Recently, we've seen Bishop Robert Barron produce a video series on the purpose and legacy of the Council, in order to highlight the best aspects of it, and to help the faithful, "especially young Catholics", "to fully understand and re-appropriate Vatican II". Secondarily, Bishop Barron’s initiative also aims at countering the influence of a host of opponents to the Council, who are obviously gaining influence on social networks.
I believe that there are four essential ways for Catholics to position themselves today in relation to Vatican II. If we ask a group of faithful "Was the Second Ecumenical Council of the Vatican a good thing for the Church?", some will enthusiastically answer "Yes!", others will say "Yes, but something went wrong somewhere", others will respond "Yes, obviously, but it's just the beginning of what’s really needed in the Church today", and finally others will declare, "No, it’s a catastrophe”!
So, there is a group of enthusiastic supporters of Vatican II, who give thanks to God for it; a group of perplexed observers, welcoming the Council, but deploring what finally came out of it or what was done with it, often without respecting the original intention of the Council Fathers; a group of unsatisfied supporters, anxious to go further in the modernization of the Church; and a group of fierce opponents who would like to return to the antimodern Church of Pius X. In my next two articles, I would like to examine each of these viewpoints on the Council in more detail.
Group n° 1: The Supporters
The supporters of the Council, who consider its reforms to be balanced and make the case for their full implementation, avoiding any form of liberal or fundamentalist deviation, put forward the fact that:
1) the tremendous value of Vatican II comes from the fact that, in a way, it synthesizes all the renewal efforts that preceded it in the 20th century (biblical renewal, liturgical renewal, patristic renewal, etc.)
2) The work of the Council Fathers allowed this effort of renewal to prevail and the spirit of reform to triumph, in a context where, no long before, such a spirit had often been suspected, by a reluctant Roman authority, of introducing into the Church ideas and practices considered theologically problematic or pastorally questionable.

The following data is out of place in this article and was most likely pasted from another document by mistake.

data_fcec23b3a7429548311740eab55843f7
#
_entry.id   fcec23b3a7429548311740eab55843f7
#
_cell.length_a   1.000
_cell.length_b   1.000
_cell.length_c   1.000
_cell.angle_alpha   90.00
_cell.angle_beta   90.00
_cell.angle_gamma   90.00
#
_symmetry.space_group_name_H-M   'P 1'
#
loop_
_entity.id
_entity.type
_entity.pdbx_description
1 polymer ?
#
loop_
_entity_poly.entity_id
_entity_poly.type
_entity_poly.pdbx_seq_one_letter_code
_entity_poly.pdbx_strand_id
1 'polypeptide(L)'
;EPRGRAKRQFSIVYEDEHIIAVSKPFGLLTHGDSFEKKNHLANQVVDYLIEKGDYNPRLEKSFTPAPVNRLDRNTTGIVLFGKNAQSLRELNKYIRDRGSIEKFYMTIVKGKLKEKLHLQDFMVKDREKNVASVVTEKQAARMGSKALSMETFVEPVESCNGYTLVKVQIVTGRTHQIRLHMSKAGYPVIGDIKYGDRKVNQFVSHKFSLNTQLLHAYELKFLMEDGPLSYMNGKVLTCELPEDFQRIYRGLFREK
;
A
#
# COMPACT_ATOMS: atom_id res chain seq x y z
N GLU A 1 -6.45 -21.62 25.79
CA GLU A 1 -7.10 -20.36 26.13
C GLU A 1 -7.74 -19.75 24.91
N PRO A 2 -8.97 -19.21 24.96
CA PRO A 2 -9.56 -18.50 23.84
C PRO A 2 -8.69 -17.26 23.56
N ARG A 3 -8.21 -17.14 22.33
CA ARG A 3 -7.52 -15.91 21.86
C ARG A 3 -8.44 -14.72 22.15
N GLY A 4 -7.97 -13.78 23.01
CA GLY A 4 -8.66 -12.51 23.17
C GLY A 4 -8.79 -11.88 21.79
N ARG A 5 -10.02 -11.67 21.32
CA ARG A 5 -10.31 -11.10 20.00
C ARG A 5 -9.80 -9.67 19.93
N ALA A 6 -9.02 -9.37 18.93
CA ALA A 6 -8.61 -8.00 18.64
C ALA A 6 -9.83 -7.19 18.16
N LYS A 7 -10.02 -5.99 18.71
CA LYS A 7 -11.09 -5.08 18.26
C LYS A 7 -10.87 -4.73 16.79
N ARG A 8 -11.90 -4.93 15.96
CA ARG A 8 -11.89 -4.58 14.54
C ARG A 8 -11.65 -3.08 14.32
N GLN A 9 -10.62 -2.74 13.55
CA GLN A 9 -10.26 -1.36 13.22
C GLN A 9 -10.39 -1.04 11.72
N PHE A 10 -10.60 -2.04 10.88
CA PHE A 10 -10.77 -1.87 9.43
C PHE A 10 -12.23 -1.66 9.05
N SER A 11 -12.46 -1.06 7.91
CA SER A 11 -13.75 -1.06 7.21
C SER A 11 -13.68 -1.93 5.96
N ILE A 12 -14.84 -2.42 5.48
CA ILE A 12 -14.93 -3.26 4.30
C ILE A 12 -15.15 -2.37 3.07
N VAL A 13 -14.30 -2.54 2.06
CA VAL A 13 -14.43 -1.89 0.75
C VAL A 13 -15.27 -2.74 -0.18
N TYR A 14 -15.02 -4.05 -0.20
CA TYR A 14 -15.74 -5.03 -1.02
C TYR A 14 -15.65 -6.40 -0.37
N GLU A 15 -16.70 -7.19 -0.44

3) The seal of the Council and the authority of the Church have made it possible to perpetuate this precious heritage to this day. In this regard, the Church is especially indebted to John Paul II and Benedict VXI.
4) we must defend this heritage today (which is in continuity with the Church's great two-thousand-year-old tradition), against anti-modern reactionary movements and hypermodern progressive movements.
Group n° 2: The Bewildered :
Those who have mixed feelings about the Council:
1) recognize the merits of John XXIII's plan of aggiornamento, which aimed at breaking with the siege mentality that prevailed in the Church at that time and which too exclusively conditioned her relations with the modern world, seen above all as a mortal threat by the antimodernist current.
2) consider the main theological and pastoral developments of Vatican II in the ecclesiological field (role of the laity, episcopal collegiality, etc.), the ecumenical and interreligious fields, and the political field (recognition of religious freedom) to be well inspired and well balanced.
But these same people:
3) cannot fail to see what misappropriation and distortion of their message the documents of Vatican II have been subjected to in the name of the Council’s spirit.
4) cannot fail to observe that Vatican II's attempt at ecclesial renewal was followed by a dramatic fall in the participation of the faithful in the sacraments and an acceleration of the secularization process of the West. Without seeing the Council as an exclusive cause or sufficient explanation for this obvious decline, they however allow themselves to examine what went wrong at, in or around the Council, in terms of theological reflection, renewal management and pastoral implementation.
The second and final part of this article is to be found here.